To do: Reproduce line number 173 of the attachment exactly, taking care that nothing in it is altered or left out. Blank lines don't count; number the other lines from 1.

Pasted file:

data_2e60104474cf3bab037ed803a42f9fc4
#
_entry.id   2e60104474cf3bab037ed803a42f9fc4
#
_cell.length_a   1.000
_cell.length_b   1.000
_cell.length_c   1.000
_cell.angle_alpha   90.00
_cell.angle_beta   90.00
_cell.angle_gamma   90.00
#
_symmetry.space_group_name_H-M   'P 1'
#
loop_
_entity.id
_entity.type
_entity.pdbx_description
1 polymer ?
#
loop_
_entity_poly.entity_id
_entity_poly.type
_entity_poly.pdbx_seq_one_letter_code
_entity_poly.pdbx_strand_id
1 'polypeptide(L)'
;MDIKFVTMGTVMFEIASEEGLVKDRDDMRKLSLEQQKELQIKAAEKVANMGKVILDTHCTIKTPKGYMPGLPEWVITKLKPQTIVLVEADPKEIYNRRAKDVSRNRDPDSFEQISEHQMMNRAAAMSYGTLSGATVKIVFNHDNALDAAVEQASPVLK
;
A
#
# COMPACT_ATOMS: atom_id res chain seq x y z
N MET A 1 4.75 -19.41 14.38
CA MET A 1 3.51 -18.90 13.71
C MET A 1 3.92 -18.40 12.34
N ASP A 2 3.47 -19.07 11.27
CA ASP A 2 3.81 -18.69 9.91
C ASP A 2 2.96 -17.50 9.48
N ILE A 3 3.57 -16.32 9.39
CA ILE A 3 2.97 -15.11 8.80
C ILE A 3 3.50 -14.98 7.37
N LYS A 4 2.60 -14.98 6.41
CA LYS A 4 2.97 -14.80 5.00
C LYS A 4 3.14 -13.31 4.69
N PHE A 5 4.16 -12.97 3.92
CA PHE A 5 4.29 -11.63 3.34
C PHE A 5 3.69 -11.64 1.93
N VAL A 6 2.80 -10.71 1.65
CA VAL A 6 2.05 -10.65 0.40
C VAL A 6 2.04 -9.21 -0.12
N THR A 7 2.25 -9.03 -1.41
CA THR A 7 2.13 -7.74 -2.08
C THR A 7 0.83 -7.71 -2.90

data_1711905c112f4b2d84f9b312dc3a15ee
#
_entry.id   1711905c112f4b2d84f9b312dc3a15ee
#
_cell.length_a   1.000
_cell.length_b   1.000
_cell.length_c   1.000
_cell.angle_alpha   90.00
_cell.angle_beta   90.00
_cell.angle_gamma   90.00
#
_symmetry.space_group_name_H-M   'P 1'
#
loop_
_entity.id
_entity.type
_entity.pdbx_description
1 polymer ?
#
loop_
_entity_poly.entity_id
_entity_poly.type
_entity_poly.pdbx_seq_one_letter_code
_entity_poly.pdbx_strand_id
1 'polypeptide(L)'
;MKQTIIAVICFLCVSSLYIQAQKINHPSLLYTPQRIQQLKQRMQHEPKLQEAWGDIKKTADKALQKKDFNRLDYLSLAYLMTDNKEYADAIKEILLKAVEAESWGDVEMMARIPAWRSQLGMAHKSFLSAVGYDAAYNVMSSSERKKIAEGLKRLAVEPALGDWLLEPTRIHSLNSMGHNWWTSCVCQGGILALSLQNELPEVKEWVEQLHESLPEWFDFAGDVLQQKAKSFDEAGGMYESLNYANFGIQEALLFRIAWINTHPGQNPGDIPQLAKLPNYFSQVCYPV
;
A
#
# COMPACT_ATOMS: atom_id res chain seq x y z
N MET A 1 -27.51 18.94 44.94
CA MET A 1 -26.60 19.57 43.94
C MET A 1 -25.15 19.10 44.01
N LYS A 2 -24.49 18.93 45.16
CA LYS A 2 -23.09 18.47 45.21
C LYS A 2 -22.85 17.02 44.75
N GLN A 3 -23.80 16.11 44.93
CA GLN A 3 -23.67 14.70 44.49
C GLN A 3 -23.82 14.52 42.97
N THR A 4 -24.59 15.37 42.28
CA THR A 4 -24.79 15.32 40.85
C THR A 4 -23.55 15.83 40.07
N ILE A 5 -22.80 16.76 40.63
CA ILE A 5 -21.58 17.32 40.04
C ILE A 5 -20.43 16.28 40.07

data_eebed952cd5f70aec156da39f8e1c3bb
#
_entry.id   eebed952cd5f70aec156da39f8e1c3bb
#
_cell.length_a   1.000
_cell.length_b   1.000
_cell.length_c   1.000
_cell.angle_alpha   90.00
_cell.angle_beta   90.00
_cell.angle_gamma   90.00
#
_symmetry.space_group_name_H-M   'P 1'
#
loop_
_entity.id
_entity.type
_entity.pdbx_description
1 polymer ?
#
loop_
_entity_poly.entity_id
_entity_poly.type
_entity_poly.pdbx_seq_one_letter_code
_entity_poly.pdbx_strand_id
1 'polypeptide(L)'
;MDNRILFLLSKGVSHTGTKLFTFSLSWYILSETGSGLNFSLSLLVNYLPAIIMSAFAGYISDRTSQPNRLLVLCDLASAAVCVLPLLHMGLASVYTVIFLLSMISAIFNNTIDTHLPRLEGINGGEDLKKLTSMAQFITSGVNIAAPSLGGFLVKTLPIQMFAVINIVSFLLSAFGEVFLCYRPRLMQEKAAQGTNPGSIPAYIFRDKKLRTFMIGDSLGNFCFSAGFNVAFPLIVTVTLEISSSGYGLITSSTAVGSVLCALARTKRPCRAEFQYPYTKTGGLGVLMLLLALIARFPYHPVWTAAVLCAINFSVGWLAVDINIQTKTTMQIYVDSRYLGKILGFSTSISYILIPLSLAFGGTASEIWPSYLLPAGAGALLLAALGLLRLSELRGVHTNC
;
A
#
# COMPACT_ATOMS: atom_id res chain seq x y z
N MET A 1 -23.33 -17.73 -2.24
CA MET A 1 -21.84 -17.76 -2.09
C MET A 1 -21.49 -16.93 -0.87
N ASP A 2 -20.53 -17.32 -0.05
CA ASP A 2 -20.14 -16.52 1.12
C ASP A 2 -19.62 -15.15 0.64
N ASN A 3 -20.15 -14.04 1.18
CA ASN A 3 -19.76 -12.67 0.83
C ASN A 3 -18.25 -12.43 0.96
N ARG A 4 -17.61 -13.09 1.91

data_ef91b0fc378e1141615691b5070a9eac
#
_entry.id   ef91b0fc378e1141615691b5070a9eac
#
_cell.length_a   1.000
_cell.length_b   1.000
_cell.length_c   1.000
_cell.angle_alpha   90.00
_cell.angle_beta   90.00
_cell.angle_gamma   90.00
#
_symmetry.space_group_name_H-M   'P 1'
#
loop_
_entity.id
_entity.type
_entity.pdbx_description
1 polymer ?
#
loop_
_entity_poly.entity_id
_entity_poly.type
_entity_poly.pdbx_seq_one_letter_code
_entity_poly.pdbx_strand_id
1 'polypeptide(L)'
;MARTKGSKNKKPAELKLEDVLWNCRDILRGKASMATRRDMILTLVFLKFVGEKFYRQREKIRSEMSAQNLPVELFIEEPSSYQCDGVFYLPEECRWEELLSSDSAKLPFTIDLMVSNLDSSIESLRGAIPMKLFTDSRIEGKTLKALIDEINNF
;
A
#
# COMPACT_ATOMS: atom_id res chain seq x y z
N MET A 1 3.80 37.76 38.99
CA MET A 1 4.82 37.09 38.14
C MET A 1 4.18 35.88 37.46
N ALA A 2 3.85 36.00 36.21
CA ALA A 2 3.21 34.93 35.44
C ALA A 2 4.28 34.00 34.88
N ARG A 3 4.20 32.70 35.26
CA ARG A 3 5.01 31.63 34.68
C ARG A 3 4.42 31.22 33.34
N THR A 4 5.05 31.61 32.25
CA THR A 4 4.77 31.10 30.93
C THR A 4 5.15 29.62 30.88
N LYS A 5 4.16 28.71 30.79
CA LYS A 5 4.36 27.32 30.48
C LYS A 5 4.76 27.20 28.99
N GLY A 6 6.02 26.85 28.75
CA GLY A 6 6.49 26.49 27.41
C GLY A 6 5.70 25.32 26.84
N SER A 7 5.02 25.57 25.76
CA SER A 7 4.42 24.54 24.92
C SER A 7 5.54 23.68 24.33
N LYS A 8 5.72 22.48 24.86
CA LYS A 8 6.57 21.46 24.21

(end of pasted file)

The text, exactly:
N ARG A 3 4.20 32.70 35.26